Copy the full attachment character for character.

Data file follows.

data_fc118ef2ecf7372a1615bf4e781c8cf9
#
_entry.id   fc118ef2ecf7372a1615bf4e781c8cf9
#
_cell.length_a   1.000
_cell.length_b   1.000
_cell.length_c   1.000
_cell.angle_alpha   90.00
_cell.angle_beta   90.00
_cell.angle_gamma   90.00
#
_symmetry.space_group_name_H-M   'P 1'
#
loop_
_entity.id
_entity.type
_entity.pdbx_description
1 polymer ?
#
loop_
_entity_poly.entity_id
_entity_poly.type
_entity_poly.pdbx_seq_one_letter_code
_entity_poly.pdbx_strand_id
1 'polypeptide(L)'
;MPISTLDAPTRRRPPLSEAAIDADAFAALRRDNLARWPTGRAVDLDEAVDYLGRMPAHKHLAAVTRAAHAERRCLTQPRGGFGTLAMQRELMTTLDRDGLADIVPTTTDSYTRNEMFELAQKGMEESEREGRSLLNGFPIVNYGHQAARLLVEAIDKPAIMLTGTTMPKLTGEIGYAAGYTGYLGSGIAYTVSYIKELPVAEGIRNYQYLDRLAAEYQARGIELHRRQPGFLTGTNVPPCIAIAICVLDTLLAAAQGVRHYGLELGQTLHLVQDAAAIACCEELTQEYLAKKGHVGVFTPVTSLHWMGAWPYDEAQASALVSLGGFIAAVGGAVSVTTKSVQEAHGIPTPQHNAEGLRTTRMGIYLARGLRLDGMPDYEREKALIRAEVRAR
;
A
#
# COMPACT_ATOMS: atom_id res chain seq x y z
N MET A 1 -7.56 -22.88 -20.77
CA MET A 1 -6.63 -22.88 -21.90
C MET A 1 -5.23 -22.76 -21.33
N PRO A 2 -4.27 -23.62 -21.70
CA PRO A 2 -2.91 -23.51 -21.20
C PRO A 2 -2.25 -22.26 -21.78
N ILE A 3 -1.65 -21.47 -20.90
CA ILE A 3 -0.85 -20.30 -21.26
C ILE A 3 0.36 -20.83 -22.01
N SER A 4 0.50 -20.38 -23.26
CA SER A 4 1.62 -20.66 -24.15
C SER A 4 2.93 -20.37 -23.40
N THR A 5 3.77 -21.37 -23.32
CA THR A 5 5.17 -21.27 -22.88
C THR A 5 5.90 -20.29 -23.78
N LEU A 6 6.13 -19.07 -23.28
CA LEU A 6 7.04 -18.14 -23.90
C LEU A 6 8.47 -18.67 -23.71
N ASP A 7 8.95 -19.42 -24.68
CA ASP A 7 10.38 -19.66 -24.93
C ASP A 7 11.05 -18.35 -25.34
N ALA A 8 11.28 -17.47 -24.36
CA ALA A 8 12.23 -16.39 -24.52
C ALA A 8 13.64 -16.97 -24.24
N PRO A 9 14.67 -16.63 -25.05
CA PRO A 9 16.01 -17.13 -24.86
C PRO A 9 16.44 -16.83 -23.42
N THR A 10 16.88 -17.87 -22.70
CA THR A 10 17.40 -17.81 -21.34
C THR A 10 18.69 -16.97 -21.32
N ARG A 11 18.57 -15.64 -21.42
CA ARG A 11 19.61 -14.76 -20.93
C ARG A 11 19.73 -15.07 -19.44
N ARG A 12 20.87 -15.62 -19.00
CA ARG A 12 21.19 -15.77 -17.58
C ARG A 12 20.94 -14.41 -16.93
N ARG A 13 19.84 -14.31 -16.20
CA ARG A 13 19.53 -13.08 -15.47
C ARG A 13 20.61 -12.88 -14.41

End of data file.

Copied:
data_fc118ef2ecf7372a1615bf4e781c8cf9
#
_entry.id   fc118ef2ecf7372a1615bf4e781c8cf9
#
_cell.length_a   1.000
_cell.length_b   1.000
_cell.length_c   1.000
_cell.angle_alpha   90.00
_cell.angle_beta   90.00
_cell.angle_gamma   90.00
#
_symmetry.space_group_name_H-M   'P 1'
#
loop_
_entity.id
_entity.type
_entity.pdbx_description
1 polymer ?
#
loop_
_entity_poly.entity_id
_entity_poly.type
_entity_poly.pdbx_seq_one_letter_code
_entity_poly.pdbx_strand_id
1 'polypeptide(L)'
;MPISTLDAPTRRRPPLSEAAIDADAFAALRRDNLARWPTGRAVDLDEAVDYLGRMPAHKHLAAVTRAAHAERRCLTQPRGGFGTLAMQRELMTTLDRDGLADIVPTTTDSYTRNEMFELAQKGMEESEREGRSLLNGFPIVNYGHQAARLLVEAIDKPAIMLTGTTMPKLTGEIGYAAGYTGYLGSGIAYTVSYIKELPVAEGIRNYQYLDRLAAEYQARGIELHRRQPGFLTGTNVPPCIAIAICVLDTLLAAAQGVRHYGLELGQTLHLVQDAAAIACCEELTQEYLAKKGHVGVFTPVTSLHWMGAWPYDEAQASALVSLGGFIAAVGGAVSVTTKSVQEAHGIPTPQHNAEGLRTTRMGIYLARGLRLDGMPDYEREKALIRAEVRAR
;
A
#
# COMPACT_ATOMS: atom_id res chain seq x y z
N MET A 1 -7.56 -22.88 -20.77
CA MET A 1 -6.63 -22.88 -21.90
C MET A 1 -5.23 -22.76 -21.33
N PRO A 2 -4.27 -23.62 -21.70
CA PRO A 2 -2.91 -23.51 -21.20
C PRO A 2 -2.25 -22.26 -21.78
N ILE A 3 -1.65 -21.47 -20.90
CA ILE A 3 -0.85 -20.30 -21.26
C ILE A 3 0.36 -20.83 -22.01
N SER A 4 0.50 -20.38 -23.26
CA SER A 4 1.62 -20.66 -24.15
C SER A 4 2.93 -20.37 -23.40
N THR A 5 3.77 -21.37 -23.32
CA THR A 5 5.17 -21.27 -22.88
C THR A 5 5.90 -20.29 -23.78
N LEU A 6 6.13 -19.07 -23.28
CA LEU A 6 7.04 -18.14 -23.90
C LEU A 6 8.47 -18.67 -23.71
N ASP A 7 8.95 -19.42 -24.68
CA ASP A 7 10.38 -19.66 -24.93
C ASP A 7 11.05 -18.35 -25.34
N ALA A 8 11.28 -17.47 -24.36
CA ALA A 8 12.23 -16.39 -24.52
C ALA A 8 13.64 -16.97 -24.24
N PRO A 9 14.67 -16.63 -25.05
CA PRO A 9 16.01 -17.13 -24.86
C PRO A 9 16.44 -16.83 -23.42
N THR A 10 16.88 -17.87 -22.70
CA THR A 10 17.40 -17.81 -21.34
C THR A 10 18.69 -16.97 -21.32
N ARG A 11 18.57 -15.64 -21.42
CA ARG A 11 19.61 -14.76 -20.93
C ARG A 11 19.73 -15.07 -19.44
N ARG A 12 20.87 -15.62 -19.00
CA ARG A 12 21.19 -15.77 -17.58
C ARG A 12 20.94 -14.41 -16.93
N ARG A 13 19.84 -14.31 -16.20
CA ARG A 13 19.53 -13.08 -15.47
C ARG A 13 20.61 -12.88 -14.41